Chinmayi Bhavanishankar on Speaking Up to Pave the Way for Others

10 Minute Read

Can you start by introducing yourself and maybe telling us about your career, your family, and what you're passionate about?

My name is Chinmayi Bhavanishankar. I am an immigrant from India to the US. I moved here when I was a little over 17, and I got into tech right out of college. I was in consulting for a while and then did my MBA from Carnegie Mellon, then moved over to Seattle and joined Microsoft, which is where I've been for the past few years. I have two dogs, a partner, and now a one-year-old. 

I am very passionate about equity in the workplace, specifically gender and racial equity. My partner actually works in that space full-time for a nonprofit. So, we have a lot of conversations around that at the dinner table regularly. I'm also a yoga instructor. I am passionate about women's health specifically. I'm a dancer. I love photography. I love to get my creative juices flowing, which is how I ended up in marketing in tech, which you don't see a lot of Indian people in.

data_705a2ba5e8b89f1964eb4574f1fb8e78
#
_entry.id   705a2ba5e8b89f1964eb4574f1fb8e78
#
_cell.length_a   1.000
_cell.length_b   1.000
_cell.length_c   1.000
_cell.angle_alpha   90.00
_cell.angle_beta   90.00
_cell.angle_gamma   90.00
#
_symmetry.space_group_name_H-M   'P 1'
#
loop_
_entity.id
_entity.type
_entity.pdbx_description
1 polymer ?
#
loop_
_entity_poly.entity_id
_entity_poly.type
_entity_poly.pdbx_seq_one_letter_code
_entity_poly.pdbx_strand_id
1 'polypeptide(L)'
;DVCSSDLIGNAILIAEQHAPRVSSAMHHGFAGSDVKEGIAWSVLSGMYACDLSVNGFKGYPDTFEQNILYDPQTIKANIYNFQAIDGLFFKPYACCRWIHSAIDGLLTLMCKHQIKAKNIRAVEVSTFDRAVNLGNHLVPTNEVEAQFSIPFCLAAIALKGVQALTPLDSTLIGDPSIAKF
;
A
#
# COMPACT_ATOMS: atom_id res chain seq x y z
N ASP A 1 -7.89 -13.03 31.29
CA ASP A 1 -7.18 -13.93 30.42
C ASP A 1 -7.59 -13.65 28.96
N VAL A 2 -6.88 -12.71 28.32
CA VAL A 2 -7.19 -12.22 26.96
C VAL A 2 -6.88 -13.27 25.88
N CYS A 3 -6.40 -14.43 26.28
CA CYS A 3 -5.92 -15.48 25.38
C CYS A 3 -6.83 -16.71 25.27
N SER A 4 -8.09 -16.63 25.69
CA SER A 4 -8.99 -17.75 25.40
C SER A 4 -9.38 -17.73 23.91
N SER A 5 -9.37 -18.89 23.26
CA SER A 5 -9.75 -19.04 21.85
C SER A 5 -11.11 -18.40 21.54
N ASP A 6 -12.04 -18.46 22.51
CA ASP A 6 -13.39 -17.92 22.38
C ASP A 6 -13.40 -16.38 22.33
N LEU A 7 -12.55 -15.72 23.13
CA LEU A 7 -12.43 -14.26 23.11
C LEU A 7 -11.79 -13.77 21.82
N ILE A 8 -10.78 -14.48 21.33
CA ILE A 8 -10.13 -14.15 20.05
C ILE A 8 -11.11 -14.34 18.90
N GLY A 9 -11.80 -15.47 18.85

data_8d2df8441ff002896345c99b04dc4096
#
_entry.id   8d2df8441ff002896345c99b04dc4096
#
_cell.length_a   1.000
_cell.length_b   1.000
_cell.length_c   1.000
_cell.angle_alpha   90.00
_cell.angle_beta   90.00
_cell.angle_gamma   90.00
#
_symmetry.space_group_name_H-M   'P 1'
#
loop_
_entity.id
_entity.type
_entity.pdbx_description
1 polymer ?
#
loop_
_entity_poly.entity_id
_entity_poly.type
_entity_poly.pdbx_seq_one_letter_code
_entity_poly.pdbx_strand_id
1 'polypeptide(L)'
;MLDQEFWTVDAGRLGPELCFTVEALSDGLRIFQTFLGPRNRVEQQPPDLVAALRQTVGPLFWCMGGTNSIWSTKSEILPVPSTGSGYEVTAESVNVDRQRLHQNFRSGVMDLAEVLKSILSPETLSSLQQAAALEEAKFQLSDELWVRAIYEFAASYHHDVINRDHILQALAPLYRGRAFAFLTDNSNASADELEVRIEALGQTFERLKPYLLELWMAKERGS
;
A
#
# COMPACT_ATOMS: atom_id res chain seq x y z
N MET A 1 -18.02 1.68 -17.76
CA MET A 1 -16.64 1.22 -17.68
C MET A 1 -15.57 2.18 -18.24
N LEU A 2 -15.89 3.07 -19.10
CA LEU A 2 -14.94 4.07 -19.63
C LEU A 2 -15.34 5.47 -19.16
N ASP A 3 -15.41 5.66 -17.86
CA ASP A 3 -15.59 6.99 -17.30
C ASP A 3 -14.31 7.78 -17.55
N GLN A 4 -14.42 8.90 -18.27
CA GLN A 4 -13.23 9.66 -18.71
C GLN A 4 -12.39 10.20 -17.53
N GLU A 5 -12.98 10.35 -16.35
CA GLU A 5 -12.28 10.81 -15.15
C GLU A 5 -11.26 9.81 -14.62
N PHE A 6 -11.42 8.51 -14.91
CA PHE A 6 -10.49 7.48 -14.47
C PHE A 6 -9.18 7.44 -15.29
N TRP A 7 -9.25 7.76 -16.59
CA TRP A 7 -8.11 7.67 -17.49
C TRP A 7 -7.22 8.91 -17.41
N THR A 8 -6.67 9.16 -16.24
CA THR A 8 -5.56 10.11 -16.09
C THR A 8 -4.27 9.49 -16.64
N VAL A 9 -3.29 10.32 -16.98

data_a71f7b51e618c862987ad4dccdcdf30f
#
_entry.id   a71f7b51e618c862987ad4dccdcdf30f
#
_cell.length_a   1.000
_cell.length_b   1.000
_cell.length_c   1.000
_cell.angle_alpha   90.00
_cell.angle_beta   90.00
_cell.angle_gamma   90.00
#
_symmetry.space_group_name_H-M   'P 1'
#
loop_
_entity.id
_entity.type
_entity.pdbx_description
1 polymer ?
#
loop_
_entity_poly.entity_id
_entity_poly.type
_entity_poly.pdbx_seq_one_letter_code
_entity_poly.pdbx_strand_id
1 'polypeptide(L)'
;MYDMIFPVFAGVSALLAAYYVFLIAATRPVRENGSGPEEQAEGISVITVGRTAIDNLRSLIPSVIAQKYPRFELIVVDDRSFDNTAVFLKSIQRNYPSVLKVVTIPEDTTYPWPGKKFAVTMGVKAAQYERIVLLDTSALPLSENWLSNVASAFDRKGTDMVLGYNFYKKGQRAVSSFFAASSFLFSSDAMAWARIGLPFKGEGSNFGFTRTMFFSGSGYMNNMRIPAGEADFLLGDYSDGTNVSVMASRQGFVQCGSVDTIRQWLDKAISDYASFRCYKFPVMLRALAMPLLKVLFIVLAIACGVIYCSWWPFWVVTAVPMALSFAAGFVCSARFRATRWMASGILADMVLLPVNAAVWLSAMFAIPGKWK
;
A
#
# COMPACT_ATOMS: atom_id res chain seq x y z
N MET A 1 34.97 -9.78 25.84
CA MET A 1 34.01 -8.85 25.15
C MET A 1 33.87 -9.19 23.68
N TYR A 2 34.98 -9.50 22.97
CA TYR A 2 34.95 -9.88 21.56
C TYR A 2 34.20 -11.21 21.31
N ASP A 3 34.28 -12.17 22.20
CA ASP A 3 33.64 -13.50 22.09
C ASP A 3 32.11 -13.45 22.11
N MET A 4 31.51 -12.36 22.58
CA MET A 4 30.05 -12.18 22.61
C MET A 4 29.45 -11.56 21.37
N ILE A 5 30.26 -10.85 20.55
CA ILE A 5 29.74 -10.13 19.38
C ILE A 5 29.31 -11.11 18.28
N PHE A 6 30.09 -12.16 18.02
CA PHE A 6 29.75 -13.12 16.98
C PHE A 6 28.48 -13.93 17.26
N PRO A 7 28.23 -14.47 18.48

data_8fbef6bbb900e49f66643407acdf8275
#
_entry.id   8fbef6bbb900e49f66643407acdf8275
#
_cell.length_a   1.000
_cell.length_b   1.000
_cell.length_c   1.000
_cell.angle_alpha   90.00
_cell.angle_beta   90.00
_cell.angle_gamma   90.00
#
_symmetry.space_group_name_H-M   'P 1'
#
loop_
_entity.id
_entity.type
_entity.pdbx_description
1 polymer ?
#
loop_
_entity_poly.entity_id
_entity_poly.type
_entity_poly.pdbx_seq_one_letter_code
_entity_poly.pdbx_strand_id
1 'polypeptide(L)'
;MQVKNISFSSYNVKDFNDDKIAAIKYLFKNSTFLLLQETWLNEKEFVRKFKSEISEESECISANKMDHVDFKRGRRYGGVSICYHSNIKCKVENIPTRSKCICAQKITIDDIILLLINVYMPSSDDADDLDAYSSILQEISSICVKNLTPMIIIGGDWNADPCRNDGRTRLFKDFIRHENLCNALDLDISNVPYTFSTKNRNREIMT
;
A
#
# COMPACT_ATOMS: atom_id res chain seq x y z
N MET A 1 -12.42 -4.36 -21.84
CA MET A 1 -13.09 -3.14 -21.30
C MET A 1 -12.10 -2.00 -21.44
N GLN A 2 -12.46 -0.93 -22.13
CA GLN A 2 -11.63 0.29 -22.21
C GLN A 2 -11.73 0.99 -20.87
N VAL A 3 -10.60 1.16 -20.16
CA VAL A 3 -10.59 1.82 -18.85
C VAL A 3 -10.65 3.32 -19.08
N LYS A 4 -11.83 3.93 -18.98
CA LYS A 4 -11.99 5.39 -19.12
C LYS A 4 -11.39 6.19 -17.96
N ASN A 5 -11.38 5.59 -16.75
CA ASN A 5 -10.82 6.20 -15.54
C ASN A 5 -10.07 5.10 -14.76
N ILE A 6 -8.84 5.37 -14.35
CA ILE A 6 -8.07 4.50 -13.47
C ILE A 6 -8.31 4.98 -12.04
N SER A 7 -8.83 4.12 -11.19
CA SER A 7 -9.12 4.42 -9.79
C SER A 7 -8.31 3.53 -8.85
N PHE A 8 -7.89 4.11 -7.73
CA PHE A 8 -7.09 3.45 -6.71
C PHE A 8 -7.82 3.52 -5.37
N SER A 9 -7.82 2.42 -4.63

What stage of your career were you in when you found out you were pregnant? How did you navigate that and your career?

I would say mid-level, which is where I still am. When I found out I was pregnant, I did not hesitate to tell my boss, but I didn't want to tell my peers immediately. 

I didn't know why at the time. Essentially, we're all told when we get pregnant that the first three months are really hard, and things can go wrong. Don't tell everyone, don't celebrate—you don't know what's gonna happen. Then you can tell people after 12 weeks. That's the notion that I was indoctrinated into.